Spider-Man: No Way Home

Spider-Man: No Way Home ★★½

45

The first thirty minutes or so of No Way Home really had me fearing for the worst. So sick and tired of their droning exposition and catch-up first act methods. You'd think after being the dominant visual cultural property in the world, the MCU would figure out how to start a movie like this, but gosh, this 2nd '3rd' Spider-Man movie wants to throw us right into the mix while still spending plenty of time running in place, and it takes a good chunk of No Way Home before the movie starts to have a sense of rhythm. Coincidentally, this is when the villains show up, and it's pretty fun from that point on. Expected superstar entrances and fan service, with emphasis for audience reactions and witty banter (even for characters that shouldn't be saying that type of dialogue - some of it feels unnatural), it's all here. So are the murky MCU images, with the third act battle being especially egregious in this one. So lacking in texture and presence, all mush. None of what I'm describing is new for Marvel, which is why the 'NO SPOILERS' campaign for this movie is so weird to me. My audience seemed to know all of the major beats and surprises ahead of time, but can you blame them? Marvel cultivates an aura of limitless possibilities within their universe and yet they thrive on that reliable formula, with viewers chasing that same high, over and over. As a result, these movies are never able to kick off with genuine spark and artistry, always undercutting their ambition for emotional complexity with sly wit and multiverse nonsense. Always pulling away too quickly from a memorable shot or cutting right to a joke that deflates the mood.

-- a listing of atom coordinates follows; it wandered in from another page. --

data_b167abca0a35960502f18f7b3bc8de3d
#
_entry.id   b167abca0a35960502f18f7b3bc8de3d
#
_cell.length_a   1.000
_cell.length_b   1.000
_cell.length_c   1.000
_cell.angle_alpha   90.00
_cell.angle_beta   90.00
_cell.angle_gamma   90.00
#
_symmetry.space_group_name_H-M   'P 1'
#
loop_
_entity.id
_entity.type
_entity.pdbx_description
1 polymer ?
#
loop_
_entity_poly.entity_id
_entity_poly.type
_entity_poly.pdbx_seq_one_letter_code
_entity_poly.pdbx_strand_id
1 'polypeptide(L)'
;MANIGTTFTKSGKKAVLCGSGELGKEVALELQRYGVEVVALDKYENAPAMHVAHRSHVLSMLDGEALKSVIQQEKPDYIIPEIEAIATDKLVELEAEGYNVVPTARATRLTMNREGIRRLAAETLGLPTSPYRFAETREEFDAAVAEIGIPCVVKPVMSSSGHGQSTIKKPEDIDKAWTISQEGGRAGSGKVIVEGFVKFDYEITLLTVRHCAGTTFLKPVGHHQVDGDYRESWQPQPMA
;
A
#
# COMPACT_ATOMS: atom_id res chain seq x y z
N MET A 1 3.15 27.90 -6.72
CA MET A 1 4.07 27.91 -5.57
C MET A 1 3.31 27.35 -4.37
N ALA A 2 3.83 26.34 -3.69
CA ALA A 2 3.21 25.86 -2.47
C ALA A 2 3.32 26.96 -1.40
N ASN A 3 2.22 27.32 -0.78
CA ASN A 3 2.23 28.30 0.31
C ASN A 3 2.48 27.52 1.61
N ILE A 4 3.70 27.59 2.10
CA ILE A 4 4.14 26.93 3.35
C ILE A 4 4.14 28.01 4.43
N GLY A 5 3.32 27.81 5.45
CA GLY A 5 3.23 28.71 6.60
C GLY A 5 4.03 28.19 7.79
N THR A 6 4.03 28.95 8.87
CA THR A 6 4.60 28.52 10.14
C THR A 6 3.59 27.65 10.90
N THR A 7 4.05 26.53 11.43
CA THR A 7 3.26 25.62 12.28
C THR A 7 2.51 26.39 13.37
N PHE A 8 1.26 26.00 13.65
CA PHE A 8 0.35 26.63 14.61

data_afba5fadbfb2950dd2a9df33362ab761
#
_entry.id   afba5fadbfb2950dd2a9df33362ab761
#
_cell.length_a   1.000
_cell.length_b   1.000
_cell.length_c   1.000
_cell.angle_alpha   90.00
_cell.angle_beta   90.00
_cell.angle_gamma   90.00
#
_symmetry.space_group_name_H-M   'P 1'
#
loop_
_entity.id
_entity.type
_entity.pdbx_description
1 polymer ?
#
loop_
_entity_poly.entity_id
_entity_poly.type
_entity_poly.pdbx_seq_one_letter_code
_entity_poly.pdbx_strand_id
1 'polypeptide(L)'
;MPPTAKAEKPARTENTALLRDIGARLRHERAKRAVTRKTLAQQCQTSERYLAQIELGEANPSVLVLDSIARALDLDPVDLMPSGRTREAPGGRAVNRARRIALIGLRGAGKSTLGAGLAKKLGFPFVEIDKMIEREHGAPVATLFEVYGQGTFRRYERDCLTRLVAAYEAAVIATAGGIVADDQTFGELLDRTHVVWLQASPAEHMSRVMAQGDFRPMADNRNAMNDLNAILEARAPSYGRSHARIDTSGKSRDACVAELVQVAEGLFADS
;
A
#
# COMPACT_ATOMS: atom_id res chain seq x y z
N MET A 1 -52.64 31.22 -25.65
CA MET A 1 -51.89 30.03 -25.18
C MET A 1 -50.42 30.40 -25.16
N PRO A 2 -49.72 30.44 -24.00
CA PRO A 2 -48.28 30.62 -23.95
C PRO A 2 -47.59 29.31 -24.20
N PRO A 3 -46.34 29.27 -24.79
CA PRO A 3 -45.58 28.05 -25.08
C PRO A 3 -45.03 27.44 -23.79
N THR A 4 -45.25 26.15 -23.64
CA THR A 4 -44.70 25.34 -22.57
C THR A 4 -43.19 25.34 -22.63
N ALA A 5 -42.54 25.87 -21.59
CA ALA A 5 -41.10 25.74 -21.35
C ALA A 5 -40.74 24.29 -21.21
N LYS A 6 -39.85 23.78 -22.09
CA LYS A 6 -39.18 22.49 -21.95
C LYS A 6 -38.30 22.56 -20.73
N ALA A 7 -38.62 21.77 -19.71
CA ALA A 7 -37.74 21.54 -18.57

Still, it's nice to see an MCU Spidey movie that actually has the audacity to *be* a Spider-Man movie. And the back half of this film, as shameless as it is, is confident in its predictable beats. Because they're well-worn and they've been proven to work. The actors who are clearly in this but I'm not supposed to talk about are *really* good, and in its best moments, No Way Home explores the repetition of Peter Parker's history, his cluster of failures, and the endearing selflessness that we love so much about him as a character.

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